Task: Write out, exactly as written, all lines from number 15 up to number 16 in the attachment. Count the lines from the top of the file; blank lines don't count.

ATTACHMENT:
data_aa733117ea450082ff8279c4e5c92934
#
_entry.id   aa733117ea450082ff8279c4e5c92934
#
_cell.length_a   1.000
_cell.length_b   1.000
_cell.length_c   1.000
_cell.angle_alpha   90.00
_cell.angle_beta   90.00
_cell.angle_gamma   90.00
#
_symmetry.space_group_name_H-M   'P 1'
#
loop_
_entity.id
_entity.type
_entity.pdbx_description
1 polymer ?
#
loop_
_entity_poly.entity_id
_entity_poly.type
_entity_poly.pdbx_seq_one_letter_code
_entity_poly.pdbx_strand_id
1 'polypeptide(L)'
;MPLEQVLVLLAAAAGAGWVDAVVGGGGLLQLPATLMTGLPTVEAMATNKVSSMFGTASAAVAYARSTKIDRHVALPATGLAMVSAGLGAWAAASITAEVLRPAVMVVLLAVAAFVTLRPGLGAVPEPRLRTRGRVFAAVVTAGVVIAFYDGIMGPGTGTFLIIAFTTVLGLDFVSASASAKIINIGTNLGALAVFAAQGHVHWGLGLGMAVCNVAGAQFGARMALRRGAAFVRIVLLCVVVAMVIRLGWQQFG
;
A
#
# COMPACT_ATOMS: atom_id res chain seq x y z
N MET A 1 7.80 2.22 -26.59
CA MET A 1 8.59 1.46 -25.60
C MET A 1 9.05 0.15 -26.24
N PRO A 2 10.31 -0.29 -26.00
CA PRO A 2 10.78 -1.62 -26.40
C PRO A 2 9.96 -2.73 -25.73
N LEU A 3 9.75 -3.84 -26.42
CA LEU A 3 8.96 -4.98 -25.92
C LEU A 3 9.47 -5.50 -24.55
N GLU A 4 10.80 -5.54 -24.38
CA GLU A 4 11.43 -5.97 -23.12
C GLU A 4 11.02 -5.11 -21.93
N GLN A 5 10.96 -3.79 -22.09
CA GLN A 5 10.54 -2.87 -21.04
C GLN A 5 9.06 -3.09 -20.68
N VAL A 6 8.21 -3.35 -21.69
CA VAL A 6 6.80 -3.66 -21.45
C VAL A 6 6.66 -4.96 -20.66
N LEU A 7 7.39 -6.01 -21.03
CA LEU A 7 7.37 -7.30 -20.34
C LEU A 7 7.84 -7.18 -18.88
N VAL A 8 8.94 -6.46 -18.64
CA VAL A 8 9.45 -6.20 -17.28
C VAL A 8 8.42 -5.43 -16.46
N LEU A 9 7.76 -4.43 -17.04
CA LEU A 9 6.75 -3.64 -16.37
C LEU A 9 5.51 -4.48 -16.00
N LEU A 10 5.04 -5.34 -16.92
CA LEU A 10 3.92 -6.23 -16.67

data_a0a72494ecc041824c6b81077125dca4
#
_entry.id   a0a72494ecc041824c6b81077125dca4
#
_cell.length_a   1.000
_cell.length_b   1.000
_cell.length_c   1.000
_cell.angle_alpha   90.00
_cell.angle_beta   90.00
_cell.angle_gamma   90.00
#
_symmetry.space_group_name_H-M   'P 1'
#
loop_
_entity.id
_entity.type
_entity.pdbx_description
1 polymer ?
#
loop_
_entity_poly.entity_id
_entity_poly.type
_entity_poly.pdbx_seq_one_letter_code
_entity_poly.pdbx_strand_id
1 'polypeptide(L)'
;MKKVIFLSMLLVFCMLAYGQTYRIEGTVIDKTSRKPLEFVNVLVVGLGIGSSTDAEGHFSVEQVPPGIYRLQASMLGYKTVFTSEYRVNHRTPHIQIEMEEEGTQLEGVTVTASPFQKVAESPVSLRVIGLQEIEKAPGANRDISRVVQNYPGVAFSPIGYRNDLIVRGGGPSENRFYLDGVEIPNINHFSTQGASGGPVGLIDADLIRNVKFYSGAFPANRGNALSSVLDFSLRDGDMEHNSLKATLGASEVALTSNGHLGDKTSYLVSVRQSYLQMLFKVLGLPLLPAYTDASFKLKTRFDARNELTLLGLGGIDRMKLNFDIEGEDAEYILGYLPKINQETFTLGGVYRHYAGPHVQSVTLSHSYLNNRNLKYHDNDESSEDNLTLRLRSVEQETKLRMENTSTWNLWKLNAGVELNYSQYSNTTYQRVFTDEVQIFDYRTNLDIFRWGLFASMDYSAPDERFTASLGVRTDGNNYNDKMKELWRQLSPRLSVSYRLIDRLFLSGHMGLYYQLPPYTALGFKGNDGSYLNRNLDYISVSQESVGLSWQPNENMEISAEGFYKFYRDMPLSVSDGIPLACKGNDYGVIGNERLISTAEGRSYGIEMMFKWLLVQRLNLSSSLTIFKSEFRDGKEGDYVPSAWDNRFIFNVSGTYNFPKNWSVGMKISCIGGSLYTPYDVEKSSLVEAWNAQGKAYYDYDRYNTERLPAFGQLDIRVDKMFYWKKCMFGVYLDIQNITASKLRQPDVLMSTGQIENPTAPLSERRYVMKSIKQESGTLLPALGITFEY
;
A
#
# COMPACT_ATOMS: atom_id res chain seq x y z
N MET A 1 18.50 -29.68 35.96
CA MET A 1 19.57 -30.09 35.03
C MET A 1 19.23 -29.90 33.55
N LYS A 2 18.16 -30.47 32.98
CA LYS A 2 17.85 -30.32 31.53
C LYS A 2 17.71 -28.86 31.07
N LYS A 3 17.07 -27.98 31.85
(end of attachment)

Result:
_entity.id
_entity.type